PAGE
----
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California’s attorney general is suing the city of Elk Grove for denying a contentious affordable housing project in the city’s Old Town.
“You can’t ignore the law because it doesn’t suit you,” California Attorney General Rob Bonta announced Monday, adding later, “They’ve resisted the law time and time again. They have left us no choice.”
This day was threatened for months, ever since Elk Grove leaders denied the Oak Rose affordable housing project on Elk Grove’s historic east side last July. Developers of the project first sued the city to allow Oak Rose to go forward. State housing officials followed days later with a scathing report that mirrored the developers’ lawsuit, saying denying the project violates state laws that require streamlining of affordable housing construction.
The 66-unit development, a three-story structure on Elk Grove Boulevard near Kent Road in east Elk Grove is near a bus line, shopping and a planned new library.
The building, developers said, would have been the first in Elk Grove to provide permanent housing and services for low-income families who had been homeless. The Elk Grove City Council argued the project was too dense and said plans for ground-floor residences did not comply with Old Town’s zoning requirements. Leaders called on project applicants Oak Rose LP to work with the city to find alternate sites.
Mayor Bobbie Singh-Allen and city leaders have repeatedly denied that Elk Grove broke the law, Singh-Allen said in March: “Elk Grove remains committed to providing housing for all. We reject the notion that Elk Grove is engaged in unlawful discrimination. We remain committed to supporting solutions that balance the needs of all in the community.”
Singh-Allen on Monday again maintained that her city has broken no laws.
“The City of Elk Grove is not a bad actor,” Singh-Allen said “Elk Grove has a strong track record for supporting affordable housing projects and continues to engage in good faith discussions with the Oak Rose Apartments applicant in hopes of reaching a mutually agreeable solution.”
In the same statement, city officials point to more than 1,100 new affordable housing units, including permanent supportive housing units, that are currently in some form of development in Elk Grove. The projects include the 387-unit Poppy Grove Apartments, the city’s largest, on Bruceville Road south of Elk Grove Boulevard. The proposed 236-unit Pardes Project planned for Poppy Ridge Road and Big Horn Boulevard also received an initial approval at last week’s city council meeting.
Meanwhile, Oak Rose’s developers Monday said in a statement they “welcome any action or support the state can provide that will allow us to build permanent housing and support for unhoused residents who need it, in Elk Grove and throughout California.
“(Elk Grove) refused to approve the design of Oak Rose Apartments by claiming it did not meet local standards and wrongfully stating the city was unable to waive those standards,” said Dana Trujillo, CEO of affordable housing developer Excelerate Housing Group. “After months of hearings, we exhausted every avenue with the city to get the project approved. We had no choice but to ask for the court’s assistance to get this project the green light that it legally deserves.”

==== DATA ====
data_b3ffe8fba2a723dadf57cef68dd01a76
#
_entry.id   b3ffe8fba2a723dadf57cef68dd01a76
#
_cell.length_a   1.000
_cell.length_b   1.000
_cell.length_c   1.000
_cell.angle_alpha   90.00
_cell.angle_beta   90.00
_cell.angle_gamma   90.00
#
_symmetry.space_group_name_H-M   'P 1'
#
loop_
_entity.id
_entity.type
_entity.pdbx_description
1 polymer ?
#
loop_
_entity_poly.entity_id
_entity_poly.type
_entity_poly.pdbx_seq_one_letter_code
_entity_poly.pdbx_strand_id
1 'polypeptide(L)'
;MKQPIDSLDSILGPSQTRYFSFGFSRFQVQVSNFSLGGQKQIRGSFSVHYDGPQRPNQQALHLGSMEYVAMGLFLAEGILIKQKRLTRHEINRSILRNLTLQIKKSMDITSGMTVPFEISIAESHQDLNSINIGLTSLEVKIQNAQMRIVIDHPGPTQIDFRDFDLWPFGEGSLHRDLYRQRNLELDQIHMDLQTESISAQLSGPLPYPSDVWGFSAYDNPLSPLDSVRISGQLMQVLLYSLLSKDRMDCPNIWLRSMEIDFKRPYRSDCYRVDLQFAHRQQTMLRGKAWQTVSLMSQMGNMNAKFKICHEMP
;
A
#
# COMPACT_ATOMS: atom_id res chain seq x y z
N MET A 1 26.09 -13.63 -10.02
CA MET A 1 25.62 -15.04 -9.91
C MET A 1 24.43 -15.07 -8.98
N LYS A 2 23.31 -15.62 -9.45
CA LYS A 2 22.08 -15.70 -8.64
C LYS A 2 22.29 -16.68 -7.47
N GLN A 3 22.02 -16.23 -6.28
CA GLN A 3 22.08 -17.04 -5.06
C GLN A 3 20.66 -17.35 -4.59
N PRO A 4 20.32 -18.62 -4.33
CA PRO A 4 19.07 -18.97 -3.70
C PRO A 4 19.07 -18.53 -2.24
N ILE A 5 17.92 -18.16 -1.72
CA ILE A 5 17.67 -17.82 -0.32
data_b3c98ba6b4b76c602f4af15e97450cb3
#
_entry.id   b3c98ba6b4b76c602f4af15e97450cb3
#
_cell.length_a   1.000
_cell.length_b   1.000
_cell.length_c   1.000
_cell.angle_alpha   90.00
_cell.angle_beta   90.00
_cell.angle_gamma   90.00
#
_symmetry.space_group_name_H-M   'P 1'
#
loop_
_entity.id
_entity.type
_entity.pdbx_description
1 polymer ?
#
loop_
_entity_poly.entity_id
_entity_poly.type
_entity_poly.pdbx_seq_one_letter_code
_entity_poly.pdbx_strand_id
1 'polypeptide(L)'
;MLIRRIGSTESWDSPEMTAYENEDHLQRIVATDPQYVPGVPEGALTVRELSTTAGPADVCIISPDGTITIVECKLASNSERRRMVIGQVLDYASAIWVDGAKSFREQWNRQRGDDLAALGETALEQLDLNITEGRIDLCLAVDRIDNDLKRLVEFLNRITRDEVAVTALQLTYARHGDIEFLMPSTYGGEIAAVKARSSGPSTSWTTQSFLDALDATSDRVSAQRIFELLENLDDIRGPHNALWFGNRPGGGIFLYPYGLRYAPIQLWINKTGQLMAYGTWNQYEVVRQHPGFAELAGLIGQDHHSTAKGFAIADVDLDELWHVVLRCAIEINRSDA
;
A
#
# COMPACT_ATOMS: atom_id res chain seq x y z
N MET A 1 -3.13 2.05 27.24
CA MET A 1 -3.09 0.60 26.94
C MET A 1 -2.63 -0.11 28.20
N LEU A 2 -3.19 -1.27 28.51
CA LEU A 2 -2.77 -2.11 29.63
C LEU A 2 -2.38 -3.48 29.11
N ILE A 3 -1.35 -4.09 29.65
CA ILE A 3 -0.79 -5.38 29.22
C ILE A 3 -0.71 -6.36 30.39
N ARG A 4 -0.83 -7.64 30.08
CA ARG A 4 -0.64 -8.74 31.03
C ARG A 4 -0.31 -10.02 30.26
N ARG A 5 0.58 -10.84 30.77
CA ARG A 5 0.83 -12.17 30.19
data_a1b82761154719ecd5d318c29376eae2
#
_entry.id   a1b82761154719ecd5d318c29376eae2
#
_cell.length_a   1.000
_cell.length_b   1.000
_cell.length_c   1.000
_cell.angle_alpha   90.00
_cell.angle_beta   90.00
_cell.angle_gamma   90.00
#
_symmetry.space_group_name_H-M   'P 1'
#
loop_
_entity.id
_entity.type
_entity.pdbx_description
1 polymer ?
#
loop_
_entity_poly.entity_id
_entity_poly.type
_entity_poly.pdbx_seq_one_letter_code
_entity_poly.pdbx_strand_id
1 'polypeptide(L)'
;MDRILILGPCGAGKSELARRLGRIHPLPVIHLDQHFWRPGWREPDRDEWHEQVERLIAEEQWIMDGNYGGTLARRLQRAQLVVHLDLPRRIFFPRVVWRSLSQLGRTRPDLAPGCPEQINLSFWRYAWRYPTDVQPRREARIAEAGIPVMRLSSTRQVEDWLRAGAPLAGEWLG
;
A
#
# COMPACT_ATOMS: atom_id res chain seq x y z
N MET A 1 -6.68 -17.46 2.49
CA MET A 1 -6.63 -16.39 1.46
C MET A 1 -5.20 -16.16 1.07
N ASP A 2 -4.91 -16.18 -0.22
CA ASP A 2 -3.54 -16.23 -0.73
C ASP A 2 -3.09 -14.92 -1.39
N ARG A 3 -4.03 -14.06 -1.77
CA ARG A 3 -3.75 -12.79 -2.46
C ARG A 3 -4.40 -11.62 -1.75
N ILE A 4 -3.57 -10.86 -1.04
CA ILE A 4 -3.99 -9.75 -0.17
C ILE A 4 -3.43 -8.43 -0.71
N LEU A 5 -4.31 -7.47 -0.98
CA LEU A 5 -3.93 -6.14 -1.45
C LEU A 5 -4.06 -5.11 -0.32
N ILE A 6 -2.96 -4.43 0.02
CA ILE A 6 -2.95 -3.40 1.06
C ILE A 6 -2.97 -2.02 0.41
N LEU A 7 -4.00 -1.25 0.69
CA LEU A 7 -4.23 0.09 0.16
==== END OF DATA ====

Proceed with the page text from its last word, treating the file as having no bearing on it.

The lawsuit marks the latest salvo in Gov. Gavin Newsom administration’s fight against cities rejecting of state policies meant to increase access to affordable housing across California.
Last month, Bonta sued Huntington Beach after years of battling over the state’s right to enforce housing laws to ease the housing crunch. Huntington Beach fought back, arguing in a countersuit that the state overreached on the city’s constitutional right to make its own local land-use decisions.
It was the second such lawsuit between the state and the Orange County city after then-Attorney General Xavier Becerra sued in 2019, accusing local leaders of ignoring a state law mandating that cities and counties identify enough properties to accommodate new residential development. The city agreed to settle the case a year later by adding an amendment to its housing plan, making it easier for developers to build multi-family housing.
Bonta in 2021 created a team within the California Department of Justice dedicated to enforcing state housing laws. Newsom has repeatedly stated that a top priority of his second term is to hold local governments accountable for reducing the state’s homeless crisis and increasing its affordable housing stock.
“At the end of the day, the state vision as it relates to housing cannot be realized anywhere else except locally,” Newsom said at the time. “At the end of the day, we’re all in this together, and we have a responsibility to one another.”
For Elk Grove, Bonta wrote last month to Singh-Allen that legal action was coming if the city did not approve the project: “We’re committed to enforcing the law, and we will not stand idly by in the face of housing discrimination. I urge Elk Grove to reconsider its unlawful denial of the Oak Rose Apartment project, or face the legal consequences.”
On Monday, those consequences became official.
“It’s wrong, it’s illegal, it’s discriminatory. They shouldn’t have done it. That’s why we’re taking them to court,” Bonta said during a news conference Monday. “After discussion and multiple efforts, they continued to flout the law and here we are.”
The Bee Capitol Bureau’s Maggie Angst contributed to this story.